What Is LabVIEW?
LabVIEW is a graphical programming
environment used by millions of engineers and
scientists to develop sophisticated measurement,
test, and control systems using intuitive
graphical icons and wires that resemble a
flowchart. LabVIEW offers integration with
thousands of hardware devices and provides
hundreds of built-in libraries for advanced
analysis and data visualization. The LabVIEW
platform is scalable across multiple targets and
signals the motors so they turn the robot, move it forward
or backwards, or even keep it stationary.
NIRo is a good showcase of what the NI platform can
do to provide the foundation for large, complex robots that
do object avoidance and exploration. “The use of LabVIEW
Real-Time, LabVIEW FPGA, and Single-Board RIO enables
developers to easily integrate hardware and software, and
to rapidly design, develop, and deploy algorithms,”
The Element is another demo built for teleoperated
search and rescue. The tank style treads and ability to build
everything inside the robot stems from a platform from
MESA Robotics. Two motors mobilize the robot controlled
by an NI CompactRIO controller. A webcam provides the
operator with a view of Element’s line of vision. A Windows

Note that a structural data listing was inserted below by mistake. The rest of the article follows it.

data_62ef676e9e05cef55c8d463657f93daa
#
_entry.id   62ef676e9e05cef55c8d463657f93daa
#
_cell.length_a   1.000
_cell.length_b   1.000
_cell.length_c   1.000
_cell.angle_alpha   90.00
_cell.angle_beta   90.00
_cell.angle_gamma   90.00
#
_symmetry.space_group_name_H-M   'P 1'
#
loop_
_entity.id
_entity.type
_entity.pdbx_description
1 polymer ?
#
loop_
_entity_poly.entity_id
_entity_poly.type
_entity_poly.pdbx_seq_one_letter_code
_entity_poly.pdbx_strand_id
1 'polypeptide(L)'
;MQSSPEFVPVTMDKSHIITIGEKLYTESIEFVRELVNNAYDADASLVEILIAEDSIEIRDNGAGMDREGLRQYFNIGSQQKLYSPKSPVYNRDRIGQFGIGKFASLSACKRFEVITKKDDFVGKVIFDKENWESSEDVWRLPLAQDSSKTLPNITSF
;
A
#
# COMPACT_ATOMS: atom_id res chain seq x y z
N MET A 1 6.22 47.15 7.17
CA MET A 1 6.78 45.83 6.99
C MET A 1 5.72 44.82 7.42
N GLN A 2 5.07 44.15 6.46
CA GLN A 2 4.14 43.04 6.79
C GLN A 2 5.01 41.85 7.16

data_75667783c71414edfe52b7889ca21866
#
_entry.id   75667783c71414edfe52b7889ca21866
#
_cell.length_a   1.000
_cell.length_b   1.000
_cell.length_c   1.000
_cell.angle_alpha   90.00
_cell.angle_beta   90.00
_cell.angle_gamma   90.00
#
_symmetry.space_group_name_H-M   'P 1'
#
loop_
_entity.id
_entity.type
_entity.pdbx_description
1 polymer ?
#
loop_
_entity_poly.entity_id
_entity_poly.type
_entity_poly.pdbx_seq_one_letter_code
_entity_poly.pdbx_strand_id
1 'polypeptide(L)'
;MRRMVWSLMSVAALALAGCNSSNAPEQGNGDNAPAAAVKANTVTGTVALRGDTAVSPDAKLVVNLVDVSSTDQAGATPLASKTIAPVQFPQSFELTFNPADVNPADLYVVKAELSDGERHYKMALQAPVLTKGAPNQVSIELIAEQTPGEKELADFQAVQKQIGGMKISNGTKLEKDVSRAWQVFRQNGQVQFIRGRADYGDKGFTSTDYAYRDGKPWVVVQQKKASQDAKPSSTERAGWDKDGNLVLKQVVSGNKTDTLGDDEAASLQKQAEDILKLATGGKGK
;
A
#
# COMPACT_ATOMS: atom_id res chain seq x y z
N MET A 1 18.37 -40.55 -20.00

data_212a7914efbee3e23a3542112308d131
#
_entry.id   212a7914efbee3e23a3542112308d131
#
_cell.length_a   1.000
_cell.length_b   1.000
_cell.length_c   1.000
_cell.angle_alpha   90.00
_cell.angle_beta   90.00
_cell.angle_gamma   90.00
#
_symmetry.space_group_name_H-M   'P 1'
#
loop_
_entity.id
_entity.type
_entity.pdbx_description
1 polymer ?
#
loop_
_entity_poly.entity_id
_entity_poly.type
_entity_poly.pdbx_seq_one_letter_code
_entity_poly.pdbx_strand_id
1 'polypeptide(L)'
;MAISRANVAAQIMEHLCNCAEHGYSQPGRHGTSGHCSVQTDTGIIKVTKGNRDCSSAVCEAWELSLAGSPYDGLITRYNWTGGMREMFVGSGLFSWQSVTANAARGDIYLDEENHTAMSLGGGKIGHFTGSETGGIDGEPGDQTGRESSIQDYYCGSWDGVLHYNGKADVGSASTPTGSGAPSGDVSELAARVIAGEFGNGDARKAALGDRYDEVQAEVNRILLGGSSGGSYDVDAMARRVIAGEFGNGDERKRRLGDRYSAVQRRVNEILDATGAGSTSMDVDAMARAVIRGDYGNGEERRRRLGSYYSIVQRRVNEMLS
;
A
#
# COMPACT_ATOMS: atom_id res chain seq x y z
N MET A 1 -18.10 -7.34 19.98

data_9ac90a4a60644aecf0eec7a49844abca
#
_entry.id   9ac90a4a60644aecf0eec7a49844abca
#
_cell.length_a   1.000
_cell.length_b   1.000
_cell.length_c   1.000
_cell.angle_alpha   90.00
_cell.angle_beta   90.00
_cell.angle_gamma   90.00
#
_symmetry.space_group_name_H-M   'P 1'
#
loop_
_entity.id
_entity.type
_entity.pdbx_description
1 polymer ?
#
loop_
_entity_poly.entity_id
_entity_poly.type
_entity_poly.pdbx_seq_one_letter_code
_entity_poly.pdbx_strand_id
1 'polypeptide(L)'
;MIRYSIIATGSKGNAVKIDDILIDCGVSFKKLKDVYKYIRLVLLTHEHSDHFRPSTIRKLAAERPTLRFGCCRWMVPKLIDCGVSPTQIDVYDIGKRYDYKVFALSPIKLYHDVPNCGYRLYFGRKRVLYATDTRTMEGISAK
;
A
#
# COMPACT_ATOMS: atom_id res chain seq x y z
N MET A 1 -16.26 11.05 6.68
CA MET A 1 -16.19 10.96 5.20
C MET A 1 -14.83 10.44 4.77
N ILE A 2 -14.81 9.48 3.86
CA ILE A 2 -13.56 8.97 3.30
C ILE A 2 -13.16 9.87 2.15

PC communicates with the robot via 802.11 wireless. The
operator enters the robot commands via a 360 wireless
controller. Teleoperated from a distance of 200 feet, the
human operator uses the controller to maneuver the robot
within its intended environment. Thanks to the treads, this
includes difficult terrain (indoors and outdoors) and stairs.
The controller sends signals via Bluetooth wireless to a
laptop running LabVIEW, then on from there to the
controller on the robot. The controller processes the
commands in real time and forwards them to the smart
motors for action.
LabVIEW for ARM Microcontrollers
LabVIEW Robotics Software Bundle
Other LabVIEW Data
The NIcholas demo robot is a smaller scale autonomous UGV.
Nicholas uses a LIDAR sensor to visualize its surroundings by
sensing distance/depth as the radar bounces off of surfaces.
Element uses a sensor called an inclinometer to read its
level of elevation to keep track of the terrain. The data is
useful in constructing a 3D model of the robot on its
NIcholas is a much smaller scale UGV that uses
autonomous navigation techniques to explore its
surroundings. The robot gathers a visualized impression of
its environment using a Hokuyo Laser Rangefinder (LIDAR).
A Vector Field Histogram (VFH) algorithm helps it to avoid
obstacles. NIcholas uses an inertial measurement unit to
sense velocity and acceleration.
The LIDAR sensor is connected to a serial port on the
processor, while the IMU is connected to digital lines on the
Single-Board RIO. The motors are also connected to this.
Obstacle avoidance and drive topologies are much the
same as with the NIRo robot. The LIDAR uses a laser to
measure the distances and angles to nearby objects. This
information is sent to the VFH algorithm to compute a path
which best avoids these nearby obstacles. Once the path is
computed, the FPGA is used to send PWM signals to the
drive and steering motors.
The NI robots make great experimental platforms to
develop and test algorithms on. Robot recipe code is
available as a free download to the community. SV
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